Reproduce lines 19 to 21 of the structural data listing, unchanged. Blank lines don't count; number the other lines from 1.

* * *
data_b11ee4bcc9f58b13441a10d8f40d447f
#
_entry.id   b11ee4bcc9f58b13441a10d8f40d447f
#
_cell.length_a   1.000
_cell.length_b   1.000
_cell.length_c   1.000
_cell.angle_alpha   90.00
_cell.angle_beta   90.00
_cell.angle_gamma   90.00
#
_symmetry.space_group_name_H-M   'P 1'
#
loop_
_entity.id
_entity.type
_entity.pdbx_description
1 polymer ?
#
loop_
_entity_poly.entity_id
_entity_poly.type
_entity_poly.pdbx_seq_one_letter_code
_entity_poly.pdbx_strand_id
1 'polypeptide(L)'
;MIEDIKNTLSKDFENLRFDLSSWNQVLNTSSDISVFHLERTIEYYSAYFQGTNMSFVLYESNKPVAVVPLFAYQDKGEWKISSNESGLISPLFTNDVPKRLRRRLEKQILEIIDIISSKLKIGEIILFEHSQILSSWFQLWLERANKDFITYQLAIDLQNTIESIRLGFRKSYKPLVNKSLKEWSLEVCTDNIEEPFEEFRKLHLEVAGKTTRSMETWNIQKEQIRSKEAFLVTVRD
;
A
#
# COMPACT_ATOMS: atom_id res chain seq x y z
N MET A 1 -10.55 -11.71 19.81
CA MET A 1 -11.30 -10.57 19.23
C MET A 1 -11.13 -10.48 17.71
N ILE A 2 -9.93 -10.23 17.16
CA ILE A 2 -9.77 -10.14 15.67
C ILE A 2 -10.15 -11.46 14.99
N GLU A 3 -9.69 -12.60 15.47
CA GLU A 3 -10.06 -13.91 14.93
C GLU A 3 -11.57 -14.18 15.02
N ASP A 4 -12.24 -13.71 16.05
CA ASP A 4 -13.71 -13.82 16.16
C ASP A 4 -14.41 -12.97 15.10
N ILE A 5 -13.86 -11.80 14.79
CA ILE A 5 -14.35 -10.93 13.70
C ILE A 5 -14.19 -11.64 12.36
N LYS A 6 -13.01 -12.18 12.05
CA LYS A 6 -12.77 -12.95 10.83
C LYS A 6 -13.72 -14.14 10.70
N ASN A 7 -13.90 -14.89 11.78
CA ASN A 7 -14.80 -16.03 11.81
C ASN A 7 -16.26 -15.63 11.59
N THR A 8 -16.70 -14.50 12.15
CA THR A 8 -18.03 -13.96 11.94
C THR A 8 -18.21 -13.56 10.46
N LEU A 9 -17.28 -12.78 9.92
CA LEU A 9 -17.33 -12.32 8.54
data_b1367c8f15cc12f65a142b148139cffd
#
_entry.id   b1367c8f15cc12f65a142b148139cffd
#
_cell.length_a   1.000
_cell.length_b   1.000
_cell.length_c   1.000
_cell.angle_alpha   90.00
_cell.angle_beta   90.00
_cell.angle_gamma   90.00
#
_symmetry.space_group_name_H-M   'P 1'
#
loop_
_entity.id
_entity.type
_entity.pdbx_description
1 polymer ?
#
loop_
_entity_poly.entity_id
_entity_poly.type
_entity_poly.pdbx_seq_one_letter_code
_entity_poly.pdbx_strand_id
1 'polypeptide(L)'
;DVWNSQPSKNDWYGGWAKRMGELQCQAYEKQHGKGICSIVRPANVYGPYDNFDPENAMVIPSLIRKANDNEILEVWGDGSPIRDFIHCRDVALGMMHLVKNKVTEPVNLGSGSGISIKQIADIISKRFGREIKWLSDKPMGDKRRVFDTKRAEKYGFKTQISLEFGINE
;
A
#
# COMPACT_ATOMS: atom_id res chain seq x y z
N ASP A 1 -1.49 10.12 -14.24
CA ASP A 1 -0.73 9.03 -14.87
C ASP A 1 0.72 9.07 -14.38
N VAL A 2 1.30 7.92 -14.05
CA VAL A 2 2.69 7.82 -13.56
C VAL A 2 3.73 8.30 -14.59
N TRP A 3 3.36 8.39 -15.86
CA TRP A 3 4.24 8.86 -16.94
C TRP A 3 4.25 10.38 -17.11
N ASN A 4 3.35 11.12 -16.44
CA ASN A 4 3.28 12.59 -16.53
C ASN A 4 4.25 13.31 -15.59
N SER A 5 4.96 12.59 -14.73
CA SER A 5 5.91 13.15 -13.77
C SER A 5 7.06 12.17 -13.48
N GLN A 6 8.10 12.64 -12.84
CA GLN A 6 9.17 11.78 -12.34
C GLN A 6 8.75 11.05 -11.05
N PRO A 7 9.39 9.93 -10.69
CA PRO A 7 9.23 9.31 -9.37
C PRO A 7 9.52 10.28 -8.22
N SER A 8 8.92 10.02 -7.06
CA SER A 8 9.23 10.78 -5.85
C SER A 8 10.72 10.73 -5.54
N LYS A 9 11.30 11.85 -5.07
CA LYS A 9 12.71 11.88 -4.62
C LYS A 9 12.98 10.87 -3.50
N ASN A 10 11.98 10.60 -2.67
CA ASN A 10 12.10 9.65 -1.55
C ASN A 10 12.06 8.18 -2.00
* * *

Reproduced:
#
loop_
_entity_poly.entity_id